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Chugging on untried track

Not many railway managers can train their natural instincts like this one

Photo: T. Vijaya Kumar

Rare passion His makeover of a nature-lover belies his official image

Sprawling lawns, a natural lake and artificial islands flanked by a canopy of shaggy trees. We are not talking about a bird sanctuary, but about a segment of Rail Vihar, a colony being developed for Guntur division railway employees. Being designed a lmost on the lines of the Uppalapadu bird sanctuary located on the western horizon of Guntur, this colony is sure to become a subject of envy for many.A stone’s throw from posh colonies of Guntur city and divided only by an eco park, also developed by the Railways, the place is already a big hit among morning walkers for its serenity. Of late, nature-lovers are shunning the crowded stadiums, the dusty track of the parade ground or a cramped NTR indoor stadium and throng the Rail Vihar mainly because it is well connected by a black-topped private road and is seen as the best bet for nature aficionados. Flanked by Nandyal and Bibinagar-bound railway tracks, the area is well protected from heavy traffic. A couple of railway officers inhabit the luxurious bungalows located far from the maddening crowd.

Incidentally, the architect behind this conservation of natural resources is the man who ensures that trains running in the Guntur division of the South Central Railways chug in and out well in time.

Besides being the DRM of the Guntur Division of South Central Railway, Mohammed Akhtar has his fingers in other pies as well. He is an avid bird watcher and can identify most of the species from a distance either by their voice or shape even while they are in flight. As a child, he learnt from his grandfather the art of bird watching and never parted with it, be it his hometown near Jajpur in Orissa or his teaching stint in Sambalpur University or his tryst with the Indian Railways. A bagful of seed verities, a trekker’s shoe, a cap and a modified walking stick, which doubles up as a spade to loosen the earth to sow the seeds and a binocular hanging around his neck is what Akhtar sets out with in the mornings. Walking through hillocks and plains, he monitors the day-to-day developments in the Rail Vihar. Not very long ago, efforts to hand over this patch of land to a corporate college to set up its proposed campus were thwarted paving the way for ‘nature’ to take its own course. “We are happy for the DRM’s choice to develop the place into a natural sanctuary that will protect us from pollution of the mining and quarrying activity going on unabated in the hills surrounding Perecherla,” says Phanindra Kumar, an executive in an MNC and a regular morning walker on this stretch. A large gymnasium built here years ago on the vast stretch of land belonging to the South Central Railway is a potential fitness center that can boast of facilities on a par with any elite club. The hillocks and valleys surrounding the natural lake spread across a stretch of over seven acres serves as home to wild rabbits, sentinel birds indicating presence of a healthy eco-system. This nature-lover does not allow the constant phone calls pouring in to keep him updated on the operation of trains in the division, to bother him into deviating from his attention from the minute pug marks of rabbits, its droppings, or an occasional mark of a wolf. Akhtar has also found an innovative way of planting seeds in unreachable points. He prepares a mud ball putting seeds in them and throws them onto the rocks in a way that they stick to the place of their fall. In the next rain the seeds germinate and slowly find way for their roots in the cracks.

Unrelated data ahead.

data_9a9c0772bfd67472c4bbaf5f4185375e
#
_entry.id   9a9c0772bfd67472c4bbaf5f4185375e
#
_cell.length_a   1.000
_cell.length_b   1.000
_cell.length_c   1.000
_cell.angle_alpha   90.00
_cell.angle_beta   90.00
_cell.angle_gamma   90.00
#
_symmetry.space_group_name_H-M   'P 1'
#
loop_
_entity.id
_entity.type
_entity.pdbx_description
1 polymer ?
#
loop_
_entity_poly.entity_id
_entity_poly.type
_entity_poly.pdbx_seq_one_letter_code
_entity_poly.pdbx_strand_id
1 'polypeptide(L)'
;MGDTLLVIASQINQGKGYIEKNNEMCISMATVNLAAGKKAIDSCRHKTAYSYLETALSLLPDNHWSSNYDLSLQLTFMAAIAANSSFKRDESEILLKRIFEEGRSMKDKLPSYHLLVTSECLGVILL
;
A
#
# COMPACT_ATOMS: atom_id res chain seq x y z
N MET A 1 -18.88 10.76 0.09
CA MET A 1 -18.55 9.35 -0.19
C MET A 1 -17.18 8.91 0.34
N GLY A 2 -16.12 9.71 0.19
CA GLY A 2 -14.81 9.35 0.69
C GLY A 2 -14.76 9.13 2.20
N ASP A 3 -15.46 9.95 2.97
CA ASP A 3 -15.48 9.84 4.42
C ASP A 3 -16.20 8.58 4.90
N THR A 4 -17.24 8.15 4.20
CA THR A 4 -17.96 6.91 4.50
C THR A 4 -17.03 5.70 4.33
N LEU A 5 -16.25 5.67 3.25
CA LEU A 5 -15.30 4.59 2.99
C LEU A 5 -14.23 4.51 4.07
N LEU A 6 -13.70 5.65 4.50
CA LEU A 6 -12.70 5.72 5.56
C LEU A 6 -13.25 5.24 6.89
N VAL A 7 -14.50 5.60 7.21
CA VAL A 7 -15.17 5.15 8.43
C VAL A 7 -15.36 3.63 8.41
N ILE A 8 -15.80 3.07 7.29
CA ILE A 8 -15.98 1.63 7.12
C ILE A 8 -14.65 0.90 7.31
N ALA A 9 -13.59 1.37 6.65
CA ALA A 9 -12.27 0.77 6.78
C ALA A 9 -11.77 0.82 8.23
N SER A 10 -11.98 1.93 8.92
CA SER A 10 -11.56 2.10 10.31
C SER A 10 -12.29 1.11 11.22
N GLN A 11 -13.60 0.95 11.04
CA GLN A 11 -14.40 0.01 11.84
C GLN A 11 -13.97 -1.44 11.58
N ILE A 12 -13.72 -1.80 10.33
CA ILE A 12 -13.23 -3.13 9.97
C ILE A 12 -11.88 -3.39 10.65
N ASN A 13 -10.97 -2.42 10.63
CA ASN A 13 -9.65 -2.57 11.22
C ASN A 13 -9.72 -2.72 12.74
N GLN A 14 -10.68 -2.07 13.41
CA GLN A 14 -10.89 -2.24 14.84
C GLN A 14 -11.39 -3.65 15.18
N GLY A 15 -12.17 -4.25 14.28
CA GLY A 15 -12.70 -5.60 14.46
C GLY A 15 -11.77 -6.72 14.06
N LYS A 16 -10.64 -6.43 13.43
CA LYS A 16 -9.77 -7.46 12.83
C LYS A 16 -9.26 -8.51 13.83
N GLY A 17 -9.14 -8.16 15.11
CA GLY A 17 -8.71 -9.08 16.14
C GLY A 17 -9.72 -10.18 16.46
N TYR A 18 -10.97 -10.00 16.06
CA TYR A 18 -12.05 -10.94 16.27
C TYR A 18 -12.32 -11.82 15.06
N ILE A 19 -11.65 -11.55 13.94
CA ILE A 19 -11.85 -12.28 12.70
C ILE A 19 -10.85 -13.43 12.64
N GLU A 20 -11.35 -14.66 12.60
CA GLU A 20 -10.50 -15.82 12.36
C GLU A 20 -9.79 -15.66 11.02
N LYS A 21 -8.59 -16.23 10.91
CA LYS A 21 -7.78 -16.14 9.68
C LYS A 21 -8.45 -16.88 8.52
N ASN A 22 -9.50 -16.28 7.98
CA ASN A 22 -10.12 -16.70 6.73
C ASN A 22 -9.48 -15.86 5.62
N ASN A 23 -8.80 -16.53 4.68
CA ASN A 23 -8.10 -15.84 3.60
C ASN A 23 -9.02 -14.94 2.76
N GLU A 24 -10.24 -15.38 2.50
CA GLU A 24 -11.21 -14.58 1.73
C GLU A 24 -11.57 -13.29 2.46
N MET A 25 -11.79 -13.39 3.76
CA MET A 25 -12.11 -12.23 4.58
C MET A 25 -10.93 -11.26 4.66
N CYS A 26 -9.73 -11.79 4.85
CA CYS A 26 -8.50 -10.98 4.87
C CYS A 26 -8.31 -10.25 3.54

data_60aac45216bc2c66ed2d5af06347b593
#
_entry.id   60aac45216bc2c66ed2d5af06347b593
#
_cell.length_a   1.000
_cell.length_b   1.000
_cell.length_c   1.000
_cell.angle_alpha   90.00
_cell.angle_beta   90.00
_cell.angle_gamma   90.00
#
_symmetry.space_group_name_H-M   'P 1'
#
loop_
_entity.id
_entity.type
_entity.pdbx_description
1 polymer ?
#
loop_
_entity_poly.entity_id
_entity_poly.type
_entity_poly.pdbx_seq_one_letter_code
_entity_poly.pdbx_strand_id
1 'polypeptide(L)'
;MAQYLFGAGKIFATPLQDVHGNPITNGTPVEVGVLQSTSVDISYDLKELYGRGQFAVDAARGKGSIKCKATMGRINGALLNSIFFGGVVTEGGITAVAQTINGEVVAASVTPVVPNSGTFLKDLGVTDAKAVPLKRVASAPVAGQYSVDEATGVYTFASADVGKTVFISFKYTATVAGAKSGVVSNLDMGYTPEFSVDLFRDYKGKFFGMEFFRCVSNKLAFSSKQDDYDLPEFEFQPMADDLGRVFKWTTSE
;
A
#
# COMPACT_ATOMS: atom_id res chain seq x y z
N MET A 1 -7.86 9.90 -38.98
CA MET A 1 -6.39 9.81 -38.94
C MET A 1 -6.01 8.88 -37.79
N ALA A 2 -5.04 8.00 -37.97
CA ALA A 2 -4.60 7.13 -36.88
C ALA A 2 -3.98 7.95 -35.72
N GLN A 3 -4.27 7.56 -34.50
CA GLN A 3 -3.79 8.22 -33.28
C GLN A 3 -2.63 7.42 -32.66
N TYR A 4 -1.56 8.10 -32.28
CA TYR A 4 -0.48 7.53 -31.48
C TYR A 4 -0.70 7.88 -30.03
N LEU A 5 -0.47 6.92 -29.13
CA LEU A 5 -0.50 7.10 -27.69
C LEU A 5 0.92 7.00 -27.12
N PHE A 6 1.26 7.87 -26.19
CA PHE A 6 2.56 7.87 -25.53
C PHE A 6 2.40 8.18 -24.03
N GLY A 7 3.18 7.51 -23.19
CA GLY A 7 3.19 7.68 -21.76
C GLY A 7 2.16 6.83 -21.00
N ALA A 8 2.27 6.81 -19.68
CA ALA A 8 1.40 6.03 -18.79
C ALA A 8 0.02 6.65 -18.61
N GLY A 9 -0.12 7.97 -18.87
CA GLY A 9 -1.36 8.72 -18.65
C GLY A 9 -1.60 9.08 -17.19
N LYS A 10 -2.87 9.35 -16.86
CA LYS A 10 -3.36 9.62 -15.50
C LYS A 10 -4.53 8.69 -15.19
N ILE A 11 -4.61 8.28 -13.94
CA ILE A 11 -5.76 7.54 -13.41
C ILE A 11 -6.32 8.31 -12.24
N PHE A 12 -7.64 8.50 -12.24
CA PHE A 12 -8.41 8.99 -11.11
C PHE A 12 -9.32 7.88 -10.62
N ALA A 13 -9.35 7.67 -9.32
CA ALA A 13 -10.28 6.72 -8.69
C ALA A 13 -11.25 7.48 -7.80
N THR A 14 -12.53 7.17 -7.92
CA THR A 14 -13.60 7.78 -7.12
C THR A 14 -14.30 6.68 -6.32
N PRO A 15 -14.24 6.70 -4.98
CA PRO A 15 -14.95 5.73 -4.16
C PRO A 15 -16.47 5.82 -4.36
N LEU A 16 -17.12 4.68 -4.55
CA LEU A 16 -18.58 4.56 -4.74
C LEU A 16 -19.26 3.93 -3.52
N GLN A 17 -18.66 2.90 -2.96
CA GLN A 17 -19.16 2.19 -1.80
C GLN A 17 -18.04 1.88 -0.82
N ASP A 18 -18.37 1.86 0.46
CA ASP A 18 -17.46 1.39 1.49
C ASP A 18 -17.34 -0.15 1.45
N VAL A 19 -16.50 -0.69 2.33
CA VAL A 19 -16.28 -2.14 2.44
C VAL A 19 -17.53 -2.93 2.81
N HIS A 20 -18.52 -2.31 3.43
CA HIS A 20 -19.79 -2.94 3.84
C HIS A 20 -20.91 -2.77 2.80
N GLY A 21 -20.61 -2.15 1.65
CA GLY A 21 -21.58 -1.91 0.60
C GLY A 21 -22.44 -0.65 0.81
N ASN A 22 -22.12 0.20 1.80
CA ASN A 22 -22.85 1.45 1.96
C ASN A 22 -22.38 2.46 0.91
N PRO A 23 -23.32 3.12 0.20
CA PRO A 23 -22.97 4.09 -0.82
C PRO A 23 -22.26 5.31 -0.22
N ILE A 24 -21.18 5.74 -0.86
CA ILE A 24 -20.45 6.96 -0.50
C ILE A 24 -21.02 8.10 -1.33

RAMESH SUSARLA

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